Now again, what do you see?

Swimmer is expending most of his energy doing 2 distinct things:
1. Rotating
2. Performing a gentle sculling action at the end of the rotation.

What do you see? What is responsible for propulsive forces here? Your opinion?
If we cut the Body rotation, then the swimmer would be left only with the little sculling action. Do you think the forward speed would be as fast? If not, why??????????????? lol

here, another fun question. Do you think you have any reason for not being able to match this swimmer's pace at this drill, given that it requires very little effort from the arms themselves, and that it requires Zero flexibility? If you are armed to perform this drill, but fail to match his speed. Why??????

If this guy picks up a kicking board and starts to kick, forget it mate. You will *not* follow him. Ankle flexibility isn't something that develops overnight. If he swims with a pull, forget it you're dropped. Pulling specifics mechanics is very complex.

In fact you know what? There's a very good chance that this guy on this clip just can not swim as slow, as your fastest pace over a kilo. This is why I persist in complexifying things. I still don't understand why, these fast guys can not slow down to most people registered on TI Forums dream pace!

Why??????????????????????????????????????????????? ??????????????

Last edited by CharlesCouturier : 04-28-2013 at 10:21 PM.
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  #26  
Old 04-28-2013
hydrophobe hydrophobe is offline
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Charles, since you say it's undeniable, I guess I should stop denying it. If you have succeeded in translating a force into power, then you should publish a paper and expect a Nobel Prize to drop through your letterbox ;)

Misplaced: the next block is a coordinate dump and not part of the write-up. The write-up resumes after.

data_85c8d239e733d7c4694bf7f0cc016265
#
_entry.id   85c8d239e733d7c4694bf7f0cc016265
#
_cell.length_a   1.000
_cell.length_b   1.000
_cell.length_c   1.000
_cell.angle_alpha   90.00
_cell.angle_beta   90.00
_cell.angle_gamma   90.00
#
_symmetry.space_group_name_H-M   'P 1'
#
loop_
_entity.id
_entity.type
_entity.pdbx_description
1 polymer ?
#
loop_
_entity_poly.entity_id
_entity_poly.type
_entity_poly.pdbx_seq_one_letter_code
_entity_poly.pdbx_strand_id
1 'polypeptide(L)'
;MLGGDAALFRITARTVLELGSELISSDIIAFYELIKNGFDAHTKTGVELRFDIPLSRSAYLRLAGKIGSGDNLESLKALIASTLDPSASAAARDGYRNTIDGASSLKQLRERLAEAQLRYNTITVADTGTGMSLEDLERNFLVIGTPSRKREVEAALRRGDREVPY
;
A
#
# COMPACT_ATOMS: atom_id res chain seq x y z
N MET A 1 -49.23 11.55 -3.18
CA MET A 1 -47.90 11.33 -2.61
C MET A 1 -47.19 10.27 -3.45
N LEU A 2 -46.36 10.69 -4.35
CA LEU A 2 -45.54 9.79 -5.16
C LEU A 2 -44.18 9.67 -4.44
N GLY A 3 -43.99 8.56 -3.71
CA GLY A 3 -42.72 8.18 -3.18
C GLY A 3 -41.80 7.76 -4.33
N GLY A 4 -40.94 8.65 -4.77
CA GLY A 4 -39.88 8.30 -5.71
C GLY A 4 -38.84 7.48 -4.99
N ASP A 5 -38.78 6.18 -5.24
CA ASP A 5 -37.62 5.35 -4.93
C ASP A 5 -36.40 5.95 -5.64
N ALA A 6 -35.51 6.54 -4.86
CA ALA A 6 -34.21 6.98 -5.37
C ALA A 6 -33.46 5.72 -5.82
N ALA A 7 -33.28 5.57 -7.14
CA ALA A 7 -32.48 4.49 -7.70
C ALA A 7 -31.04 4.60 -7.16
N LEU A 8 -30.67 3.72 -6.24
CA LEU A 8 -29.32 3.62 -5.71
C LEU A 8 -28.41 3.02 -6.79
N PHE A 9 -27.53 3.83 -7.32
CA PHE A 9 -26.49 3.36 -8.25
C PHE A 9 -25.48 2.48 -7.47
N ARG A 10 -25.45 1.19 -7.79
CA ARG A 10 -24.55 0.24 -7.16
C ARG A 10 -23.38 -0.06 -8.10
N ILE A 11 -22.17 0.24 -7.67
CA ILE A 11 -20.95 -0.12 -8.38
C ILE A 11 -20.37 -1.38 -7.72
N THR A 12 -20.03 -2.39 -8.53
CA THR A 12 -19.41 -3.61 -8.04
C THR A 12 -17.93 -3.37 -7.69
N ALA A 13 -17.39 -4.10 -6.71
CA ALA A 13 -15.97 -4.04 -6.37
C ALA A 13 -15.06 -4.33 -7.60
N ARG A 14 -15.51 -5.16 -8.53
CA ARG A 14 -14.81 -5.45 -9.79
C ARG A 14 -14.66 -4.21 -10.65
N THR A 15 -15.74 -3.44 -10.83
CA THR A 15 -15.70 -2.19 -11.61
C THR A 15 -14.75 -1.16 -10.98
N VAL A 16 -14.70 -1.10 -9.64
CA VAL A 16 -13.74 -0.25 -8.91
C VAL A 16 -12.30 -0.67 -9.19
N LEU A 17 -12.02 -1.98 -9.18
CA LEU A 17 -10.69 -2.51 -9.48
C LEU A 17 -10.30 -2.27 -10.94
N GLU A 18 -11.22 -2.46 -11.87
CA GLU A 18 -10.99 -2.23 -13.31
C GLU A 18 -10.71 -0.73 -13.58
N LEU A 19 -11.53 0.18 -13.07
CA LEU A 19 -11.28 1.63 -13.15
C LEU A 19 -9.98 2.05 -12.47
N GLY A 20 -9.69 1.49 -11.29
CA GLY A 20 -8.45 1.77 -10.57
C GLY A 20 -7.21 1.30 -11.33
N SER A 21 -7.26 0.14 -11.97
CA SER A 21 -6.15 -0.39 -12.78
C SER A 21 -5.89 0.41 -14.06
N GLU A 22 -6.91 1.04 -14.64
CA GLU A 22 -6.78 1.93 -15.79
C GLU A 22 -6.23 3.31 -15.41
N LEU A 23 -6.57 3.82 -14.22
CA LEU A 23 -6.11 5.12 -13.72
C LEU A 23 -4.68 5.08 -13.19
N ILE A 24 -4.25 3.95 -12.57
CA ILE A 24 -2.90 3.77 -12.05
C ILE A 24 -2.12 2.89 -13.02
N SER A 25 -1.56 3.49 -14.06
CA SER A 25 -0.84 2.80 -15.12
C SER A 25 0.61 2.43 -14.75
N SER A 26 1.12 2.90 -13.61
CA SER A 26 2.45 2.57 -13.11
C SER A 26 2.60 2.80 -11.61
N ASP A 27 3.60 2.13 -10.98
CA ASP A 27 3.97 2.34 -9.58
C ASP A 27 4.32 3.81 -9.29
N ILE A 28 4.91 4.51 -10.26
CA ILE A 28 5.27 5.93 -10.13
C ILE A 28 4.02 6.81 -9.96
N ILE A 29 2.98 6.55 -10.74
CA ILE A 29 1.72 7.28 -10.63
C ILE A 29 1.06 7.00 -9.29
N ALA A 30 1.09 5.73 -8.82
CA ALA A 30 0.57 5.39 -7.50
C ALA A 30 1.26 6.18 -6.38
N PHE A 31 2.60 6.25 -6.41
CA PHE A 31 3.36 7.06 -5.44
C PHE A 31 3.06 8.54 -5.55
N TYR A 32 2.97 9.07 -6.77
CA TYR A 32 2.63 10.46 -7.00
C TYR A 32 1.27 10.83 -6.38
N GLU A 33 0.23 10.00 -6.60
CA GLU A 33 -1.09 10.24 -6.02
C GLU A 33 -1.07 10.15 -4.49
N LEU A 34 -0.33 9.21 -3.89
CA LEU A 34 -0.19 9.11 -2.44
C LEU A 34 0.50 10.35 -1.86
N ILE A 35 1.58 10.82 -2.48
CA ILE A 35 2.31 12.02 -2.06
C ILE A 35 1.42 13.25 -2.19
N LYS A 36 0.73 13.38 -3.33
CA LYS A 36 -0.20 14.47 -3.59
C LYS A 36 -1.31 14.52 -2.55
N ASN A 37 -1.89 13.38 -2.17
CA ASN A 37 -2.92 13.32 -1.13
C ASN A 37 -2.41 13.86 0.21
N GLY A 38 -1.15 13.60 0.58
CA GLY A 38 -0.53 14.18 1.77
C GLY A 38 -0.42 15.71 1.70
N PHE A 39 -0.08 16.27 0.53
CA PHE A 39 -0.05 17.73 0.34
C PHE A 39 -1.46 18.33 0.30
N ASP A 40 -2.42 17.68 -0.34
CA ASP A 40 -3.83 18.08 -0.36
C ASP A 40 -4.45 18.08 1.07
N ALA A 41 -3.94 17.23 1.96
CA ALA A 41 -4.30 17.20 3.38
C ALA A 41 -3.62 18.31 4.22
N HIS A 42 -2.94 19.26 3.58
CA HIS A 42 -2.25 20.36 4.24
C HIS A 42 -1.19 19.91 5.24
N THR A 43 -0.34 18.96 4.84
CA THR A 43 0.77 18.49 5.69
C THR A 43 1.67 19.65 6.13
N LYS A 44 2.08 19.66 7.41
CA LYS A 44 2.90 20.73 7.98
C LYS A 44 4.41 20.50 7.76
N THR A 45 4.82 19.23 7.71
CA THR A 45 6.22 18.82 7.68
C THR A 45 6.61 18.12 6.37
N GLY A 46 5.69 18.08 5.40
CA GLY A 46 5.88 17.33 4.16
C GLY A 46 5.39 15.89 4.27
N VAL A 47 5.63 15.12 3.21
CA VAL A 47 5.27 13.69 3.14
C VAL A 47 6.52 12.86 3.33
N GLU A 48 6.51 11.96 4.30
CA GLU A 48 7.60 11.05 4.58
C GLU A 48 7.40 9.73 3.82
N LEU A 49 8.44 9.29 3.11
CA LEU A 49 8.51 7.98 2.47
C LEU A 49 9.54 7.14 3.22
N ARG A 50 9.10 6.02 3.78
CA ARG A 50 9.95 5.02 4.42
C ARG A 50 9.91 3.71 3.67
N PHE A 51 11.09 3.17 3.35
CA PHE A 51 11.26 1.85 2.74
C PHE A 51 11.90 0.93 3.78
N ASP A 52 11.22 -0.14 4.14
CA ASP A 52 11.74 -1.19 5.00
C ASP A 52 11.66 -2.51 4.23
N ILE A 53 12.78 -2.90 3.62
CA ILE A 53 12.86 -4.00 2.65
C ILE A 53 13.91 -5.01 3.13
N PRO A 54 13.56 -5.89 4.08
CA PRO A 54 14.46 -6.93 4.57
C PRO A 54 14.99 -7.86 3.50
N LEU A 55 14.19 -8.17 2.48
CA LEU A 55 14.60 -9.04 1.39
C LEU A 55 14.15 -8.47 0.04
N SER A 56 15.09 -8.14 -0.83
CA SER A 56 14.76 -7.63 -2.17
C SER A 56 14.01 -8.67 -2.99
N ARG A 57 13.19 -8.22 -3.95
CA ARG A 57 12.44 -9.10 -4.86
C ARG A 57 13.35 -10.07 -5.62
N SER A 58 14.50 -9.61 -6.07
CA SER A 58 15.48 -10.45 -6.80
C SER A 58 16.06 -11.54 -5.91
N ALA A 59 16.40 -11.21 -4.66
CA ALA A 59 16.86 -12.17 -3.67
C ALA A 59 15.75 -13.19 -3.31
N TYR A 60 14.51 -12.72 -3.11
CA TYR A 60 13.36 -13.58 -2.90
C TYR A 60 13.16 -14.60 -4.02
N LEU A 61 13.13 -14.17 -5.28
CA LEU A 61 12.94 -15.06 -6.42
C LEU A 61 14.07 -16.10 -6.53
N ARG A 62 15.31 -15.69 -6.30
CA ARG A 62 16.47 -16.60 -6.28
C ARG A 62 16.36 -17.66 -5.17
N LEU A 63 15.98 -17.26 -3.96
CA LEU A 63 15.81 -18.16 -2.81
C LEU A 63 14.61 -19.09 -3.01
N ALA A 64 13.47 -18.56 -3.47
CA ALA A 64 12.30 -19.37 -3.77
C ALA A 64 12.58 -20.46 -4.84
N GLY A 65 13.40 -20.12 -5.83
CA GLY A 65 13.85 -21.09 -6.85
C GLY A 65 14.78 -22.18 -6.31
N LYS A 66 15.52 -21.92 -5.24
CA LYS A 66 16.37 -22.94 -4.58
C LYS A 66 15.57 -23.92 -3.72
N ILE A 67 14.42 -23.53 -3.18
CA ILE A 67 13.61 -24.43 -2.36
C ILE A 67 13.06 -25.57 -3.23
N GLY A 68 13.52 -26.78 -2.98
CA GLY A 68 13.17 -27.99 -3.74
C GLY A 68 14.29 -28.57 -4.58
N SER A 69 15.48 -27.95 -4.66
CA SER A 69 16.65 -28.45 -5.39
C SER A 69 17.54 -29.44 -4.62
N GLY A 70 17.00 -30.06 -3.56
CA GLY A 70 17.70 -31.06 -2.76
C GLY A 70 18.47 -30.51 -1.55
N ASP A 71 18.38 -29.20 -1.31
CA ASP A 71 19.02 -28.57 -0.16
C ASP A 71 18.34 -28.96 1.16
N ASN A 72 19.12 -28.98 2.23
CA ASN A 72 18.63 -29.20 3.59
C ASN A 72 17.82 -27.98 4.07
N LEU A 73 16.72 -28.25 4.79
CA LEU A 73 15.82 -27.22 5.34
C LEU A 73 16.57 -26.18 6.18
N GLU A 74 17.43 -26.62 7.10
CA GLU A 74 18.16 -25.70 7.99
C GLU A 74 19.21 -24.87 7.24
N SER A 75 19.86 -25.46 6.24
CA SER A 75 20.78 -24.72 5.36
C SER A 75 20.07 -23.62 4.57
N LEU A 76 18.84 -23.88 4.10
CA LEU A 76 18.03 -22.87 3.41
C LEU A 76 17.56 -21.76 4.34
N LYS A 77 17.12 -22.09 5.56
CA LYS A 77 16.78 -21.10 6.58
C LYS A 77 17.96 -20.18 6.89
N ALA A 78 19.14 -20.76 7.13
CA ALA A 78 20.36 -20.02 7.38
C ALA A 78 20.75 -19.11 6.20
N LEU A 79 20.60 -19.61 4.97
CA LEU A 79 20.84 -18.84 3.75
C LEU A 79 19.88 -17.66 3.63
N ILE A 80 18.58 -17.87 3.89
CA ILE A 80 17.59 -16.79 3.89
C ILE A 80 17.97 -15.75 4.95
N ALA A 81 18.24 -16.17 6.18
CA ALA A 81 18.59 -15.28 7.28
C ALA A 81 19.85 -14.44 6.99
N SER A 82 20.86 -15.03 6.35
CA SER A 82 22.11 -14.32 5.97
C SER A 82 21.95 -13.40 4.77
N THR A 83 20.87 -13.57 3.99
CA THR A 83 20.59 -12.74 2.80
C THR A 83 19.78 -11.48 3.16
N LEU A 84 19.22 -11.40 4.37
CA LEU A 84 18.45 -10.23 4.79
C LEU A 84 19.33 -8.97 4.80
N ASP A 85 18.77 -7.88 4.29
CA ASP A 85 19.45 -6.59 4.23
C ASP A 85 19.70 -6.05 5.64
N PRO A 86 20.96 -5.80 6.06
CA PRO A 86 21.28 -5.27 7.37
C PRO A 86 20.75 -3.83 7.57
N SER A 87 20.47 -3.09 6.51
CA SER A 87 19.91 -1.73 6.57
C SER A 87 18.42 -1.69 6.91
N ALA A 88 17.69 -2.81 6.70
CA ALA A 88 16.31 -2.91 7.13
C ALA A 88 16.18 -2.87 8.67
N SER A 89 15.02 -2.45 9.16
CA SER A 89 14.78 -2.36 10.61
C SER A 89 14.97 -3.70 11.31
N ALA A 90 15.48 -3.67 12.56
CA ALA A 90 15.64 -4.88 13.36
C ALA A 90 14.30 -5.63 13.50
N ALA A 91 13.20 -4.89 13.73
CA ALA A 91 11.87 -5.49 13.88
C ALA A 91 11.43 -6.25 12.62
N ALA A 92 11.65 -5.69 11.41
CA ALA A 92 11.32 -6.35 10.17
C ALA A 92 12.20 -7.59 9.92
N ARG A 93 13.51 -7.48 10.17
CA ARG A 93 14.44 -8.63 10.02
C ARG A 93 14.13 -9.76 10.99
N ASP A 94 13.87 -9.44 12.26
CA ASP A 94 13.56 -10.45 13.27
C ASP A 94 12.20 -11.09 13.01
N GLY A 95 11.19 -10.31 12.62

But seriously... on the swimming front, thanks for posting the video. I did see it on another post, in fact itís one I referred to when I said that it proved that trunk rotation can do most of the work in bringing the arms back. I appreciate your suggestion to work at this drill during rotator cuff convalescence. I will try to add it to the exercises Iím doing presently (various forms of skate and kick drills).
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  #27  
Old 04-29-2013
CharlesCouturier CharlesCouturier is offline
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Quote:
Originally Posted by hydrophobe View Post
Charles, since you say it's undeniable, I guess I should stop denying it.
What I mention as undeniable is that this:

http://www.youtube.com/watch?v=JfJ-slsH93s

Or the body rotation portion of this:

http://www.youtube.com/watch?v=bHSYQ6BaM2A

Takes some energy. Mostly core muscles will expand this energy. The overall energy expanded can be measured. It usually is expressed in term of oxygen consumed. In a lab, they call this the vo2.

When comes the need to discuss economy, or efficiency (means the same thing), it's easier to use a common unit of measure, ie power. Force? I don't know what to do with it in the context of this thread.

So, feel free to deny. I'd feel very bad otherwise. All I'm saying after all, is that body rotation consumes energy.

What's open for debate, what's deniable, is does some of the energy used to rotate translates into propulsive force.
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  #28  
Old 04-29-2013
swimust swimust is offline
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Quote:
Originally Posted by CharlesCouturier View Post
What I mention as undeniable is that this:

http://www.youtube.com/watch?v=JfJ-slsH93s

Or the body rotation portion of this:

http://www.youtube.com/watch?v=bHSYQ6BaM2A

Takes some energy. Mostly core muscles will expand this energy. The overall energy expanded can be measured. It usually is expressed in term of oxygen consumed. In a lab, they call this the vo2.

When comes the need to discuss economy, or efficiency (means the same thing), it's easier to use a common unit of measure, ie power. Force? I don't know what to do with it in the context of this thread.

So, feel free to deny. I'd feel very bad otherwise. All I'm saying after all, is that body rotation consumes energy.

What's open for debate, what's deniable, is does some of the energy used to rotate translates into propulsive force.
3 stupid questions coming your way now:
the buoy... why does it needed? can this drill be done without the buoy?
isn't the buoy the anchor point?!
"just asking" ;)